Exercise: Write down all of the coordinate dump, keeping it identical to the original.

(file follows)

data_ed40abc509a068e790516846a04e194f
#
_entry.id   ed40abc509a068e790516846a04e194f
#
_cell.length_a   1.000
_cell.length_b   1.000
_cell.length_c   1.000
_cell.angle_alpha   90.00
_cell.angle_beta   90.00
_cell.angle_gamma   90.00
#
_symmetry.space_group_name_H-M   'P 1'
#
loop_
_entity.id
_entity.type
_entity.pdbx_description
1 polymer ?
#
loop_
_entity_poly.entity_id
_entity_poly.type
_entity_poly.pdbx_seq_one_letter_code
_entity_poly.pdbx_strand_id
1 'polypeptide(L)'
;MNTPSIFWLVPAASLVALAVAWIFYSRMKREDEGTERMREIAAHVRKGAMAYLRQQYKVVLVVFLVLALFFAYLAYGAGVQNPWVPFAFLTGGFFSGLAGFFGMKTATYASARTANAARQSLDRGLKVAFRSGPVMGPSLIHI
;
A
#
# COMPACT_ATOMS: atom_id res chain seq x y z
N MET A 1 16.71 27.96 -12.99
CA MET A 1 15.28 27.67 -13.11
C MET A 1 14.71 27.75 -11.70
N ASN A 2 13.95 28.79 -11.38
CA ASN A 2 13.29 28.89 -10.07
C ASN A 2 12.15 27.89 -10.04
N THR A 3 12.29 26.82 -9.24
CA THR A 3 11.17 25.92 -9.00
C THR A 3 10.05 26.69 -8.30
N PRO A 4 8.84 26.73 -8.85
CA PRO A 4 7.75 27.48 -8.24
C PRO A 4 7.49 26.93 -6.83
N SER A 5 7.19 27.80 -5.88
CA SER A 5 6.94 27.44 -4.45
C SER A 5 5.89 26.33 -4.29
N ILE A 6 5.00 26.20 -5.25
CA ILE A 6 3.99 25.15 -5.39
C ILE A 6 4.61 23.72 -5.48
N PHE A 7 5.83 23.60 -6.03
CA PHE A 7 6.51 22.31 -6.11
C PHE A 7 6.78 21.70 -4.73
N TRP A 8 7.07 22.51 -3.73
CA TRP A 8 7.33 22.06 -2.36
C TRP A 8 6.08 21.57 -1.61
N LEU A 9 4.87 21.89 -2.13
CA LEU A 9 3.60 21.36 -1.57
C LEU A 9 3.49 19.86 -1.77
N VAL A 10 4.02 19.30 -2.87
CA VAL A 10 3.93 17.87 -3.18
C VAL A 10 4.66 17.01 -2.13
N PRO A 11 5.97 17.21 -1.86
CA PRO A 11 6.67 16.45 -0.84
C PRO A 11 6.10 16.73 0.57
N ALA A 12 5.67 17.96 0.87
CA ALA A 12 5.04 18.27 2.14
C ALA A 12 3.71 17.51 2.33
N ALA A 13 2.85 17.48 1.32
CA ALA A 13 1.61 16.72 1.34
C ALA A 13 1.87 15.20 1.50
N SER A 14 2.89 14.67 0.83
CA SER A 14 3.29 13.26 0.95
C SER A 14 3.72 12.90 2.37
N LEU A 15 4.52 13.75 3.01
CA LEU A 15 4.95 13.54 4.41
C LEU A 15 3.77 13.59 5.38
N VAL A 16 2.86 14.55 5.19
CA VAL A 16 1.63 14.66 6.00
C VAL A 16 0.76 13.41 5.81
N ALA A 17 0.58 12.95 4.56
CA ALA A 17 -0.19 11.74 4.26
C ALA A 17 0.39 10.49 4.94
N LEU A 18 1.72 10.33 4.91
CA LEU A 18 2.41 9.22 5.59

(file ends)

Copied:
data_ed40abc509a068e790516846a04e194f
#
_entry.id   ed40abc509a068e790516846a04e194f
#
_cell.length_a   1.000
_cell.length_b   1.000
_cell.length_c   1.000
_cell.angle_alpha   90.00
_cell.angle_beta   90.00
_cell.angle_gamma   90.00
#
_symmetry.space_group_name_H-M   'P 1'
#
loop_
_entity.id
_entity.type
_entity.pdbx_description
1 polymer ?
#
loop_
_entity_poly.entity_id
_entity_poly.type
_entity_poly.pdbx_seq_one_letter_code
_entity_poly.pdbx_strand_id
1 'polypeptide(L)'
;MNTPSIFWLVPAASLVALAVAWIFYSRMKREDEGTERMREIAAHVRKGAMAYLRQQYKVVLVVFLVLALFFAYLAYGAGVQNPWVPFAFLTGGFFSGLAGFFGMKTATYASARTANAARQSLDRGLKVAFRSGPVMGPSLIHI
;
A
#
# COMPACT_ATOMS: atom_id res chain seq x y z
N MET A 1 16.71 27.96 -12.99
CA MET A 1 15.28 27.67 -13.11
C MET A 1 14.71 27.75 -11.70
N ASN A 2 13.95 28.79 -11.38
CA ASN A 2 13.29 28.89 -10.07
C ASN A 2 12.15 27.89 -10.04
N THR A 3 12.29 26.82 -9.24
CA THR A 3 11.17 25.92 -9.00
C THR A 3 10.05 26.69 -8.30
N PRO A 4 8.84 26.73 -8.85
CA PRO A 4 7.75 27.48 -8.24
C PRO A 4 7.49 26.93 -6.83
N SER A 5 7.19 27.80 -5.88
CA SER A 5 6.94 27.44 -4.45
C SER A 5 5.89 26.33 -4.29
N ILE A 6 5.00 26.20 -5.25
CA ILE A 6 3.99 25.15 -5.39
C ILE A 6 4.61 23.72 -5.48
N PHE A 7 5.83 23.60 -6.03
CA PHE A 7 6.51 22.31 -6.11
C PHE A 7 6.78 21.70 -4.73
N TRP A 8 7.07 22.51 -3.73
CA TRP A 8 7.33 22.06 -2.36
C TRP A 8 6.08 21.57 -1.61
N LEU A 9 4.87 21.89 -2.13
CA LEU A 9 3.60 21.36 -1.57
C LEU A 9 3.49 19.86 -1.77
N VAL A 10 4.02 19.30 -2.87
CA VAL A 10 3.93 17.87 -3.18
C VAL A 10 4.66 17.01 -2.13
N PRO A 11 5.97 17.21 -1.86
CA PRO A 11 6.67 16.45 -0.84
C PRO A 11 6.10 16.73 0.57
N ALA A 12 5.67 17.96 0.87
CA ALA A 12 5.04 18.27 2.14
C ALA A 12 3.71 17.51 2.33
N ALA A 13 2.85 17.48 1.32
CA ALA A 13 1.61 16.72 1.34
C ALA A 13 1.87 15.20 1.50
N SER A 14 2.89 14.67 0.83
CA SER A 14 3.29 13.26 0.95
C SER A 14 3.72 12.90 2.37
N LEU A 15 4.52 13.75 3.01
CA LEU A 15 4.95 13.54 4.41
C LEU A 15 3.77 13.59 5.38
N VAL A 16 2.86 14.55 5.19
CA VAL A 16 1.63 14.66 6.00
C VAL A 16 0.76 13.41 5.81
N ALA A 17 0.58 12.95 4.56
CA ALA A 17 -0.19 11.74 4.26
C ALA A 17 0.39 10.49 4.94
N LEU A 18 1.72 10.33 4.91
CA LEU A 18 2.41 9.22 5.59